More Than We Realize

 

Lucius Fox meets with Coleman Reese in The Dark Knight (2008).

One of my favorite lighter moments in the otherwise gritty movie The Dark Knight is when Lucius Fox lets accountant Coleman Reese into his office to discuss Mr. Reese’s financial findings, during which Reese implies Bruce Wayne is Batman and tries to blackmail Lucius.  The dialogue ended like this:
Lucius Fox: [to Reese] Let me get this straight, you think that your client, one of the wealthiest and most powerful men in the world, is secretly a vigilante, who spends his nights beating criminals to a pulp with his bare hands, and your plan is to blackmail this person?

[Reese’s face falls and Fox smiles]

Lucius Fox: Good luck.

Of course Reese leaves rather pale and tight-lipped.  As he should.  His plan was pretty short-sighted. But, as naïve as he was, don’t we tend to do the same thing?  Don’t we inflate our sense of knowledge and position in our relationship with God?  It has often bothered me when I read discussions about whether the virgin birth or any of the miracles of the Bible could have actually happened.  Not so much from unbelievers, whom I would expect to be skeptical, but from Christians. There are no ends to the attempts to find naturalistic rationales for them and that is well and good, but I think we’re losing sight of something.  To borrow style from Mr. Lucius Fox:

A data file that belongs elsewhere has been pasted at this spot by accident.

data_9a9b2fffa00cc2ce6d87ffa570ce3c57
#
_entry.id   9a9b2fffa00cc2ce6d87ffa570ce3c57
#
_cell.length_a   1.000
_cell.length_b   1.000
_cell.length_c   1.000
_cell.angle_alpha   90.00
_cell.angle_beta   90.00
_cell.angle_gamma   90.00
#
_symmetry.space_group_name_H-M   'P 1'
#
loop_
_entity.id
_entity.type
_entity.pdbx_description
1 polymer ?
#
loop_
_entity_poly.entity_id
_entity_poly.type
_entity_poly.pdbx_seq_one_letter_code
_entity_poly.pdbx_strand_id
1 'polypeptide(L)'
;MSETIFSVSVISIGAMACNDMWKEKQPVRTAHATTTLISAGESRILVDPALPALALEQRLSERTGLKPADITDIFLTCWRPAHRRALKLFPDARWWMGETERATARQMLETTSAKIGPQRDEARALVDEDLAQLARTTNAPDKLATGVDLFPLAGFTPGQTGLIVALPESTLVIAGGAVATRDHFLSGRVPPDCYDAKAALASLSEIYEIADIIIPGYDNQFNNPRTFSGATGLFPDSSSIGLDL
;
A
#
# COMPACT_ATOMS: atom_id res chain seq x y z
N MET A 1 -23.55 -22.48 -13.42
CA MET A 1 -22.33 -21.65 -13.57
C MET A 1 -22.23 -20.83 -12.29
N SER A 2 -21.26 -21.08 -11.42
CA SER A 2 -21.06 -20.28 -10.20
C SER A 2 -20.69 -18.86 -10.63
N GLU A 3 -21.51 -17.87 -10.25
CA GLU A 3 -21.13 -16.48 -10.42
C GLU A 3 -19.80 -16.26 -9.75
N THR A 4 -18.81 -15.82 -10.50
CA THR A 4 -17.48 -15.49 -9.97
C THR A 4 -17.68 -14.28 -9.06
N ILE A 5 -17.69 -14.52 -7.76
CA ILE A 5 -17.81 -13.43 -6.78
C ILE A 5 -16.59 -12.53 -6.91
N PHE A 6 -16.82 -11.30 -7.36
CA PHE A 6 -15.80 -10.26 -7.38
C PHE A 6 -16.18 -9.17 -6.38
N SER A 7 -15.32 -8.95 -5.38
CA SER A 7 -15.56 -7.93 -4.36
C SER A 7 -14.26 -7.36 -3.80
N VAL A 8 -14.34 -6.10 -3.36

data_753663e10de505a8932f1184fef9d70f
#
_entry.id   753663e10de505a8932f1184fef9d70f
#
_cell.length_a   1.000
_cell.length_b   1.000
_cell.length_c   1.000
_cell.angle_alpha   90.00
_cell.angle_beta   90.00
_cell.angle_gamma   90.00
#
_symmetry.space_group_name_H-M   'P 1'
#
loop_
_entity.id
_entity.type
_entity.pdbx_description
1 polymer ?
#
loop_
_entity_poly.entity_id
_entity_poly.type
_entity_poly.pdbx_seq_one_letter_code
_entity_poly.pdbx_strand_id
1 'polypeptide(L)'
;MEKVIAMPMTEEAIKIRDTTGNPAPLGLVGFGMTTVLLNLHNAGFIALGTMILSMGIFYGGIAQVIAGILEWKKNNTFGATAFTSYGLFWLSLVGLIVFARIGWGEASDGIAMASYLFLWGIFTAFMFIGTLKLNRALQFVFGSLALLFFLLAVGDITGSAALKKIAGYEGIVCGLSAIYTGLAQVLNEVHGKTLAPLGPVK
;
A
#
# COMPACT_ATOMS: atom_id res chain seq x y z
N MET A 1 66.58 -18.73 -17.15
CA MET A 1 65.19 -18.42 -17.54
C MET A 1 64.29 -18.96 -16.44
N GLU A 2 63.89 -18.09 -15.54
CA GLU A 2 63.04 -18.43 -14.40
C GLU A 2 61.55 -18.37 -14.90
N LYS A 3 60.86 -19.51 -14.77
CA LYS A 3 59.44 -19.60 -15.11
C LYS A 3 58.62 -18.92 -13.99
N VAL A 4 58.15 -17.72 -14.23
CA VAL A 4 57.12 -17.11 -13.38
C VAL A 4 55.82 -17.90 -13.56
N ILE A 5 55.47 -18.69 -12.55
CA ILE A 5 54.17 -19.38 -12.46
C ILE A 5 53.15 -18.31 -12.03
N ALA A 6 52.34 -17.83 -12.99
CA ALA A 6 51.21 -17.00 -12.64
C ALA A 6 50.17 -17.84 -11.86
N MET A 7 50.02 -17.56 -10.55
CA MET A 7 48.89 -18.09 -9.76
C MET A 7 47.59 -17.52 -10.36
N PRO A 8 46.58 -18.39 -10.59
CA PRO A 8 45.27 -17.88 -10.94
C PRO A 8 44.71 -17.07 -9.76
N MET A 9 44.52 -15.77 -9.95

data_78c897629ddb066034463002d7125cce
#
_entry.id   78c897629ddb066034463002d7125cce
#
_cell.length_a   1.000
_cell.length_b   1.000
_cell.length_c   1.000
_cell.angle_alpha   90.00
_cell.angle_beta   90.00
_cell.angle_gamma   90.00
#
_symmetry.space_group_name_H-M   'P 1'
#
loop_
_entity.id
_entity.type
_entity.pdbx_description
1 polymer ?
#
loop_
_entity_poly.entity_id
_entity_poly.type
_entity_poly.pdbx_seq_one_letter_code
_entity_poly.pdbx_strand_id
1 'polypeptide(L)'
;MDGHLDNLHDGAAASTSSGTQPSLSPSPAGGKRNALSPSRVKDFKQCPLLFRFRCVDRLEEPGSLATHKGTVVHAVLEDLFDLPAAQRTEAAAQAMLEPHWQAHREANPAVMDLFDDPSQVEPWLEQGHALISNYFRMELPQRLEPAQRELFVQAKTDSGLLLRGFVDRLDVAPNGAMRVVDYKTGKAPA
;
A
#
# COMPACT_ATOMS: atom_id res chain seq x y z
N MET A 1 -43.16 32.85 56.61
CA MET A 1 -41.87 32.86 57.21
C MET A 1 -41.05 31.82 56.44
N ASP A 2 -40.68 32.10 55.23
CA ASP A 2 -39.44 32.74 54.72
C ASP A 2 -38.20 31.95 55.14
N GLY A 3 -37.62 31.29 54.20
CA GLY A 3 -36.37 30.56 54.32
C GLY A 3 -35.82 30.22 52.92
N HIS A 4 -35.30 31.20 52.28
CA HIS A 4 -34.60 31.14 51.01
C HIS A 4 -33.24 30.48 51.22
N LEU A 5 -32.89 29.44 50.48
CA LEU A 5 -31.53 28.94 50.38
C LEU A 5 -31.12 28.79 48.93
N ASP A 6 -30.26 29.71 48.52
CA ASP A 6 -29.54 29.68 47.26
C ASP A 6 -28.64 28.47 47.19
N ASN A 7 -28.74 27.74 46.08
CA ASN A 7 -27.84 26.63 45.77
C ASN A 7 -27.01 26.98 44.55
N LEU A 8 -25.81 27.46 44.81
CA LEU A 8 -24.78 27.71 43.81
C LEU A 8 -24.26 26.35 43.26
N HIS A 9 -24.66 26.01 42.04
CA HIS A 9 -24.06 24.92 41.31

“So, the God you’re debating about is the all-powerful Creator of the universe Who spoke into existence everything-enough atoms to form billions of galaxies; gravity, magnetism, all known and unknown forces; and time itself.  He Whom even the angels that continuously give Him praise in His presence cannot look upon. And you wonder whether that God can cause a woman to give birth without the contribution of a man? Turn water to wine? Split the Red Sea? Destroy the earth with a flood and reshape it however He desires? Raise the dead?”

But it really isn’t just in issues that are common battlefields of apologetics.  It’s in our daily lives.  We doubt Him so often.  “Surely He can’t heal this disease”, “Surely I can’t speak up at work or I’d lose my job”, “Surely I can’t be expected to give to others in need-how will I make it?”

Our view of Who God is often limits Him to the dimensions of what we can understand, what we perceive as achievable. Which is little wonder.  We’re finite beings with inflated senses of who we are in the grand backdrop of existence.  But God is bigger, much bigger in every sense than we have the ability to reason out. Christ said, “If you had faith like a grain of mustard seed, you could say to this mulberry tree, ‘Be uprooted and planted in the sea,’ and it would obey you.” (Luke 17:6, ESV)

As a closing note, I have to mention, later in The Dark Knight, Coleman Reese was going to tell Bruce Wayne’s secret in hopes of stopping the Joker’s attacks. This put Reese in immediate mortal danger from the Joker who was just having too much “fun” to stop.  Bruce Wayne ends up risking his life to save Reese.  There’s a pretty powerful metaphor in that as well.

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